In 1969, Zao was asked by René de Solier about his favourite colours. His answer was: "I love all colours. I have no favourite colours. I am sensitive, above all to vibrations." As Jean-Marie Leymarie wrote in his 1978 monograph, "This brief reply is one of the keys to his paintings and to its mysterious radiance. (...) In Zao Wou-Ki's eyes, therefore, colours are not substances but radiations, nor are they opposed to the graphic work. They give light to space and describe the flow of light." (J. Leymarie, Zao Wou-Ki, New York, 1979, p. 44)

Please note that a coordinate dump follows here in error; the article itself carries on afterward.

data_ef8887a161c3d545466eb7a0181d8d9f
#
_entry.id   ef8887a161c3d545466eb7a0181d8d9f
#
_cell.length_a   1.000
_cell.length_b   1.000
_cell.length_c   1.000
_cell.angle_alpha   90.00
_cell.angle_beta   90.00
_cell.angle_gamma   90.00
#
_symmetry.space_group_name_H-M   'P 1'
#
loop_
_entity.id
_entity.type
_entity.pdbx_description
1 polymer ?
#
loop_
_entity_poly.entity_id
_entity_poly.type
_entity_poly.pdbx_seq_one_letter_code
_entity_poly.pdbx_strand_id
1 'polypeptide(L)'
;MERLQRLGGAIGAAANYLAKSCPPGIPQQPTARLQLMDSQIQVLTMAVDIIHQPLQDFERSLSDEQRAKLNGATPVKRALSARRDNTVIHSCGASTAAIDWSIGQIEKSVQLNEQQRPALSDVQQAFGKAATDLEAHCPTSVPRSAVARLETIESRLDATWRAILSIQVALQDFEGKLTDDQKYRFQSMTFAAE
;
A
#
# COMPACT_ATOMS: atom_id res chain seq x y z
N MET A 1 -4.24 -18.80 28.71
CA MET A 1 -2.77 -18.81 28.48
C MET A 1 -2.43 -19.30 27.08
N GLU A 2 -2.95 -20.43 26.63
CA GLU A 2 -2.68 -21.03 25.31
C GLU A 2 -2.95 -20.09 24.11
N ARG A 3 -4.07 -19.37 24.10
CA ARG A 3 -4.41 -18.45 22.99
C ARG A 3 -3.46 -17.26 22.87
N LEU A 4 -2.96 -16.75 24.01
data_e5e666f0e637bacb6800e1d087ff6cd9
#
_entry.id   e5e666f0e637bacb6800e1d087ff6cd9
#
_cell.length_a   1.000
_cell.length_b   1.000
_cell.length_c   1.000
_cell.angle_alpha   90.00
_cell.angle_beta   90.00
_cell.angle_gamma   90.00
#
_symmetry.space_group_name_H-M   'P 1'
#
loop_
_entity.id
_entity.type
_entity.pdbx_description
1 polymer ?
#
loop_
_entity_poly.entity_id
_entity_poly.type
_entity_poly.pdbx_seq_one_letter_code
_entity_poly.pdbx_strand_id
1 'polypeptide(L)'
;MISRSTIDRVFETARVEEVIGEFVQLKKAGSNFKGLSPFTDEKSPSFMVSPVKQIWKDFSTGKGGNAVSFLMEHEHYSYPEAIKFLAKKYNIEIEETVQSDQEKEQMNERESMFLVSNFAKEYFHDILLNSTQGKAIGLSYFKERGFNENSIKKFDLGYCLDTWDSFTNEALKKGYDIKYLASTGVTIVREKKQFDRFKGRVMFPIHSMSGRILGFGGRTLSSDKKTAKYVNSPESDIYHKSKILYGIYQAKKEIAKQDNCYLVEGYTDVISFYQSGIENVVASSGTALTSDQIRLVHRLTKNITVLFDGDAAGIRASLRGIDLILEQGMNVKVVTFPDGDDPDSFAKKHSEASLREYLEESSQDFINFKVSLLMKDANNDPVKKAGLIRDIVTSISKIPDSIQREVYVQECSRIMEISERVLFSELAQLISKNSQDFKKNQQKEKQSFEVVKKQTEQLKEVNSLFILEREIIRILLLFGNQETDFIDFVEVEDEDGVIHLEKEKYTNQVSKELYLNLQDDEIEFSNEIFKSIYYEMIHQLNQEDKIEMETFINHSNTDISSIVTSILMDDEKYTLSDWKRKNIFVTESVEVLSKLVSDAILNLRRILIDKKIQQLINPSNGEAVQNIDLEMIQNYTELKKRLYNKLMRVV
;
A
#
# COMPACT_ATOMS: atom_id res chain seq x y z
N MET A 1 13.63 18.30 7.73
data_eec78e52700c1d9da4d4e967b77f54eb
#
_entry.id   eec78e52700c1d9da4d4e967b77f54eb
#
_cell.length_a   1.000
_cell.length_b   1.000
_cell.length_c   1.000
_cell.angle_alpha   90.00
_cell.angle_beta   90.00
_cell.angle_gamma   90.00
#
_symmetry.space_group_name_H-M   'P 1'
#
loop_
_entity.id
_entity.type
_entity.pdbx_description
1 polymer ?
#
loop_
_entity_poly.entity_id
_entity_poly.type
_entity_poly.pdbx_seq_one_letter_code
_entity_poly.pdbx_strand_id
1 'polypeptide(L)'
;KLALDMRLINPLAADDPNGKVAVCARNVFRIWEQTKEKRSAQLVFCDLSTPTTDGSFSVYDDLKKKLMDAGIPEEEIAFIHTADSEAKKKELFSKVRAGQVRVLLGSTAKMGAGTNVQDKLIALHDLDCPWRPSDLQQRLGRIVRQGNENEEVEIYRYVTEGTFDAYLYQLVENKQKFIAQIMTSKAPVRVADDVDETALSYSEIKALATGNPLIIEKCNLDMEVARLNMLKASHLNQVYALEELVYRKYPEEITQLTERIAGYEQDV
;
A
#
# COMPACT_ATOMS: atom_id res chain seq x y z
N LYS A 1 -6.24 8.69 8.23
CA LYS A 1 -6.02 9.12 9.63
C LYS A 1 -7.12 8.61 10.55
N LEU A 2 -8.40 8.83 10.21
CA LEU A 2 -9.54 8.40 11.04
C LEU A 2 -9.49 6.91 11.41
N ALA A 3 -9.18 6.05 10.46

The wet-on-wet painting technique creates a fluid energy in the work, it results in an elaborate space evoking the elements of nature. Zao Wou-Ki sought to express an inner state aligning with the mantra of Shitao, a Chinese landscape painter and poet during the early part of the Qing Dynasty (1644–1911), who focused on subjective perspective and negative space. Vert et Violet reflects beautifully these influences that Zao Wou-Ki repeatedly renewed during his lifetime.
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